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28 July 2014 The infrared imaging spectrograph (IRIS) for TMT: reflective ruled diffraction grating performance testing and discussion
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We present the efficiency of near-infrared reflective ruled diffraction gratings designed for the InfraRed Imaging Spectrograph (IRIS). IRIS is a first light, integral field spectrograph and imager for the Thirty Meter Telescope (TMT) and narrow field infrared adaptive optics system (NFIRAOS). IRIS will operate across the near-infrared encompassing the ZYJHK bands (~0.84 - 2.4μm) with multiple spectral resolutions. We present our experimental setup and analysis of the efficiency of selected reflective diffraction gratings. These measurements are used as a comparison sample against selected candidate Volume Phase Holographic (VPH) gratings (see Chen et al., this conference). We investigate the efficiencies of five ruled gratings designed for IRIS from two separate vendors. Three of the gratings accept a bandpass of 1.19-1.37μm (J band) with ideal spectral resolutions of R=4000 and R=8000, groove densities of 249 and 516 lines/mm, and blaze angles of 9.86° and 20.54° respectively. The other two gratings accept a bandpass of 1.51-1.82μm (H Band) with an ideal spectral resolution of R=4000, groove density of 141 lines/mm, and blaze angle of 9.86°. The fraction of flux in each diffraction mode was compared to both a pure reflection mirror as well as the sum of the flux measured in all observable modes. We measure the efficiencies off blaze angle for all gratings and the efficiencies between the polarization transverse magnetic (TM) and transverse electric (TE) states. The peak reflective efficiencies are 98.90 ± 3.36% (TM) and 84.99 ± 2.74% (TM) for the H-band R=4000 and J-band R=4000 respectively. The peak reflective efficiency for the J-band R=8000 grating is 78.78 ± 2.54% (TE). We find that these ruled gratings do not exhibit a wide dependency on incident angle within ±3°. Our best-manufactured gratings were found to exhibit a dependency on the polarization state of the incident beam with a ~10-20% deviation, consistent with the theoretical efficiency predictions. This work will significantly contribute to the selection of the final grating type and vendor for the IRIS optical system, and are also pertinent to current and future near-infrared astronomical spectrographs.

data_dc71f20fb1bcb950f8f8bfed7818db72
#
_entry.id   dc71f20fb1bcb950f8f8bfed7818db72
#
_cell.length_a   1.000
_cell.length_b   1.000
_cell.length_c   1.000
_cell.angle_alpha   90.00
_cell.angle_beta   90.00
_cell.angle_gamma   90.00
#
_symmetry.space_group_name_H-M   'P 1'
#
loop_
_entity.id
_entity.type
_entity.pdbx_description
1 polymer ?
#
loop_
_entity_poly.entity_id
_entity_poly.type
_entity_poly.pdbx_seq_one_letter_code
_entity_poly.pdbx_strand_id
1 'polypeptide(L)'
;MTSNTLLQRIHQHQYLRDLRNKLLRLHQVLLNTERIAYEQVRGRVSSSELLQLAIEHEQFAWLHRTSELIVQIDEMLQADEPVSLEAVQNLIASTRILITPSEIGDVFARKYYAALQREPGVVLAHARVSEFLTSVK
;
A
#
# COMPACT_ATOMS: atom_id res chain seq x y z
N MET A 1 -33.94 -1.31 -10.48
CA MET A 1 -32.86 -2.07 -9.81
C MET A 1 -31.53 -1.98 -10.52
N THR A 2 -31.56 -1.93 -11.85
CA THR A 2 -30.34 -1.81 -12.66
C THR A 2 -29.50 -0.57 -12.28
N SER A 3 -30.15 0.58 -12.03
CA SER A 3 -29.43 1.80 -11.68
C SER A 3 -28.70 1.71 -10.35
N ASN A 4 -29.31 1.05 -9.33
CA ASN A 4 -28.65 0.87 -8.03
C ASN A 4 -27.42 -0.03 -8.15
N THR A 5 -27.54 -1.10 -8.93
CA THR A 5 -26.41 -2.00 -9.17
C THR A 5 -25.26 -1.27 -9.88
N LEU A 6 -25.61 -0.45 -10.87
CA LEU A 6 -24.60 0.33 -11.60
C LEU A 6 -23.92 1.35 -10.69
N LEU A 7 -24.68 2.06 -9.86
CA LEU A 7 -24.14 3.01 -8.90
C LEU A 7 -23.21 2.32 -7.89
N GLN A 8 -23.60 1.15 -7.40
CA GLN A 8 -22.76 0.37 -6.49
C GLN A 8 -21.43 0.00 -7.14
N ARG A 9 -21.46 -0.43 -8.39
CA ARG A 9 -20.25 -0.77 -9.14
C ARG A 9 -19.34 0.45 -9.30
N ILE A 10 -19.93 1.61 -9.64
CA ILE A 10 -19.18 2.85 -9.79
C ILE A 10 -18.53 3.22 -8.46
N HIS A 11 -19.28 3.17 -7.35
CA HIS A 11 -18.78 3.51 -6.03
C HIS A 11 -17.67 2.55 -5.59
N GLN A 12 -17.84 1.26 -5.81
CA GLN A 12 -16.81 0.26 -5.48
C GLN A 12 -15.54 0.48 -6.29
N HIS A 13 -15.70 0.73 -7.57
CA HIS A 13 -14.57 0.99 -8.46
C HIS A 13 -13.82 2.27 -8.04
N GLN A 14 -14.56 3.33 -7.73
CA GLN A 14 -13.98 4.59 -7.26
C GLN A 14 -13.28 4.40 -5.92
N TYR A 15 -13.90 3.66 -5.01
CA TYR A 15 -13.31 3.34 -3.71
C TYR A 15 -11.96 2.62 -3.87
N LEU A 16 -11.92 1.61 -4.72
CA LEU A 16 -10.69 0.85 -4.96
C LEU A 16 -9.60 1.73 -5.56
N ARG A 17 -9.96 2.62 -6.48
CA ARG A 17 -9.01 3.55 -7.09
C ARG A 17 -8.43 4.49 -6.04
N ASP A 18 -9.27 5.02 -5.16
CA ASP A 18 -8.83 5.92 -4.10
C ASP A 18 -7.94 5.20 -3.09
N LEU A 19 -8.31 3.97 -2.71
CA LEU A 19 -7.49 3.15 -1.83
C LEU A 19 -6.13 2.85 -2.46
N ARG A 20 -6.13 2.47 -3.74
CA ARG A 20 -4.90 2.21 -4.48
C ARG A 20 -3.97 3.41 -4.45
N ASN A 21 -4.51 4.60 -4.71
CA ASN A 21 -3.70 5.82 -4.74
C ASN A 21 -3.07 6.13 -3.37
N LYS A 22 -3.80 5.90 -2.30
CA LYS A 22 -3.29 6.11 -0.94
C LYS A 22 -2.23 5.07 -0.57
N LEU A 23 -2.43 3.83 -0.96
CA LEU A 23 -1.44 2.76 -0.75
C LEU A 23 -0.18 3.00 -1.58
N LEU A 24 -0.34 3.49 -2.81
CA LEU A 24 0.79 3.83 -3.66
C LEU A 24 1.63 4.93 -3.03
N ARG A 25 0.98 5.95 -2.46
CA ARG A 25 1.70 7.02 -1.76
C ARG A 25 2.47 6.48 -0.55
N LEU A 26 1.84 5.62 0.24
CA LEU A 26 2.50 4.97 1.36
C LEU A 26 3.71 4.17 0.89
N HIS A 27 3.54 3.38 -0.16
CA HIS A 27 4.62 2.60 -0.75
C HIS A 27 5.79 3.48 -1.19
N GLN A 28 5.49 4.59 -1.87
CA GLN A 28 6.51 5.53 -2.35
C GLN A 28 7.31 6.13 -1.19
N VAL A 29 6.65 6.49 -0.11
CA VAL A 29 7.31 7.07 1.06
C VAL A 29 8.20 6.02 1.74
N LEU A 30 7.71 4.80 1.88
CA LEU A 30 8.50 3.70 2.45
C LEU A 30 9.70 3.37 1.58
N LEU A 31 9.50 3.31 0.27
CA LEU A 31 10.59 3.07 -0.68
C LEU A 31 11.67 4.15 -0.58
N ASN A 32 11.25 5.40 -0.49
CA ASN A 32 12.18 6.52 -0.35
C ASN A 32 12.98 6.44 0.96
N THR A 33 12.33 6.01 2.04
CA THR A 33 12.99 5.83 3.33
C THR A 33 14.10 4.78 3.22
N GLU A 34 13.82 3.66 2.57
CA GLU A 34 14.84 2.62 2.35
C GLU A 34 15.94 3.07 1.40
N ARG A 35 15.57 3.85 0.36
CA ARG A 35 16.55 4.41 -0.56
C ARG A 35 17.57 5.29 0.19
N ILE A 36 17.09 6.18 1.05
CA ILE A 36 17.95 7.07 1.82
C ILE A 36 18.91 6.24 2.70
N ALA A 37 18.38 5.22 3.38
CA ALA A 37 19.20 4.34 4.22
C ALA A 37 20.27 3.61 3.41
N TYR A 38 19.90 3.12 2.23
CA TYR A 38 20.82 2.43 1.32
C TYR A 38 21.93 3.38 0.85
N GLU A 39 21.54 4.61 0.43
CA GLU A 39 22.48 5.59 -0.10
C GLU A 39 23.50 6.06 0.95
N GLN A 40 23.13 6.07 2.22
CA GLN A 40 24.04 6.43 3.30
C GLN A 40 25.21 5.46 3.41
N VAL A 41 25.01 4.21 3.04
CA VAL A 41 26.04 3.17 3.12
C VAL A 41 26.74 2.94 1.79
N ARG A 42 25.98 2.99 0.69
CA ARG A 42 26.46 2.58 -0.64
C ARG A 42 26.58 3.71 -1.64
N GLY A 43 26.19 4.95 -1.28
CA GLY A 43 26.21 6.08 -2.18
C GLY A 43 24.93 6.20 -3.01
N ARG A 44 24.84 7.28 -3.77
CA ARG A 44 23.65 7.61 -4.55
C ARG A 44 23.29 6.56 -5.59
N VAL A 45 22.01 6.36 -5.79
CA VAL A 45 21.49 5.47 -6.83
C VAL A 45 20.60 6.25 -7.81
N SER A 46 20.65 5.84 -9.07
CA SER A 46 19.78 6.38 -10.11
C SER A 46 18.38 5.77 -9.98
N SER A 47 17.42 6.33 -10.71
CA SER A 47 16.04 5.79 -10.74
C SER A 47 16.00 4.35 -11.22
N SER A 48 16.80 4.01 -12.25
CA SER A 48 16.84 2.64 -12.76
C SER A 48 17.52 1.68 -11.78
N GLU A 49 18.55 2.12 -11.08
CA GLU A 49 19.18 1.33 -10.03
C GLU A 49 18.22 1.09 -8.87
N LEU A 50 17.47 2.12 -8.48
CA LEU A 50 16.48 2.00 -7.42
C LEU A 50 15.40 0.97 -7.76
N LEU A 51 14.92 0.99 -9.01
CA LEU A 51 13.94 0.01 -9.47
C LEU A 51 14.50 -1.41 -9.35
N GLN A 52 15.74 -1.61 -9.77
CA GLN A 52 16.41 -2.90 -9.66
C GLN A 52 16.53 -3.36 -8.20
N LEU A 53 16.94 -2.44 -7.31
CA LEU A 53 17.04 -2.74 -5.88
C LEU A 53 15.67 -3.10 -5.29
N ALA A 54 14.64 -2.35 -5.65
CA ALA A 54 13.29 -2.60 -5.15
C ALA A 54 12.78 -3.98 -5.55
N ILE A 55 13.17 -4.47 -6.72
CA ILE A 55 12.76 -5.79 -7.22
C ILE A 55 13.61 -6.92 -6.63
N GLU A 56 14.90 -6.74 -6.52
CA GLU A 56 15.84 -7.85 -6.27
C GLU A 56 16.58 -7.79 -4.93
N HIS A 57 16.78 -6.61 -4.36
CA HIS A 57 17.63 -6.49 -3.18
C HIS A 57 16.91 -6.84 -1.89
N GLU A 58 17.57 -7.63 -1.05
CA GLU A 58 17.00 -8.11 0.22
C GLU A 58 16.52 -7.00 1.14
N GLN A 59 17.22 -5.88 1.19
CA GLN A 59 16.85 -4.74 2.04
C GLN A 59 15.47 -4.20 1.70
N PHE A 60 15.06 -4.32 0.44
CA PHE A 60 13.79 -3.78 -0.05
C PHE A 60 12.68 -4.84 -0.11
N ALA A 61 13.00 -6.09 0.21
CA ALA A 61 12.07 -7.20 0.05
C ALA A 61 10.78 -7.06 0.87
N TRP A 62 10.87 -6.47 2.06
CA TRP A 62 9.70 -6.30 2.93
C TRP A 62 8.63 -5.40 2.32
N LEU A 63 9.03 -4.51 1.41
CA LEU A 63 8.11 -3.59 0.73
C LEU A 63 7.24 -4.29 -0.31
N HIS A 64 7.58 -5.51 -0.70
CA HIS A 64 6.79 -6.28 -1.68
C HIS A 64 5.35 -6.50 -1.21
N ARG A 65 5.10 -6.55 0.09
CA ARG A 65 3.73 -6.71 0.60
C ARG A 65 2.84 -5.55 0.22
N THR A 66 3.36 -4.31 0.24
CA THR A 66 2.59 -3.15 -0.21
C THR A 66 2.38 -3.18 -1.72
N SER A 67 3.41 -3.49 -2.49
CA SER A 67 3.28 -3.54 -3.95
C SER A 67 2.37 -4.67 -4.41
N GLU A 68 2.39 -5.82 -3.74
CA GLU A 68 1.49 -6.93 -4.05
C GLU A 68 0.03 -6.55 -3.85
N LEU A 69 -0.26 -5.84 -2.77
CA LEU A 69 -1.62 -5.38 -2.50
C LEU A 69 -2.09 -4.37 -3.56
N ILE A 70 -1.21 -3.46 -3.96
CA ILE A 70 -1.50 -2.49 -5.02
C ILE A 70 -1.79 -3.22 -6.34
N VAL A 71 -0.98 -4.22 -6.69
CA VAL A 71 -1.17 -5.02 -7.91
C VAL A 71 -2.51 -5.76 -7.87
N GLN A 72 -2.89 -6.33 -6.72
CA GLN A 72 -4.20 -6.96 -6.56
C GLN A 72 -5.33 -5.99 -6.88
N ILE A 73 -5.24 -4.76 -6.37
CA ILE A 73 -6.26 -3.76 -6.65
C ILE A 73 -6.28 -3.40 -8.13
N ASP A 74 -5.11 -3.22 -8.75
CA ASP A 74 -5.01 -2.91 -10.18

© (2014) COPYRIGHT Society of Photo-Optical Instrumentation Engineers (SPIE). Downloading of the abstract is permitted for personal use only.
Elliot Meyer, Shaojie Chen, Shelley A. Wright, Anna M. Moore, James E. Larkin, Luc Simard, Jerome Marie, Etsuko Mieda, and Jacob Gordon "The infrared imaging spectrograph (IRIS) for TMT: reflective ruled diffraction grating performance testing and discussion", Proc. SPIE 9147, Ground-based and Airborne Instrumentation for Astronomy V, 91479C (28 July 2014);

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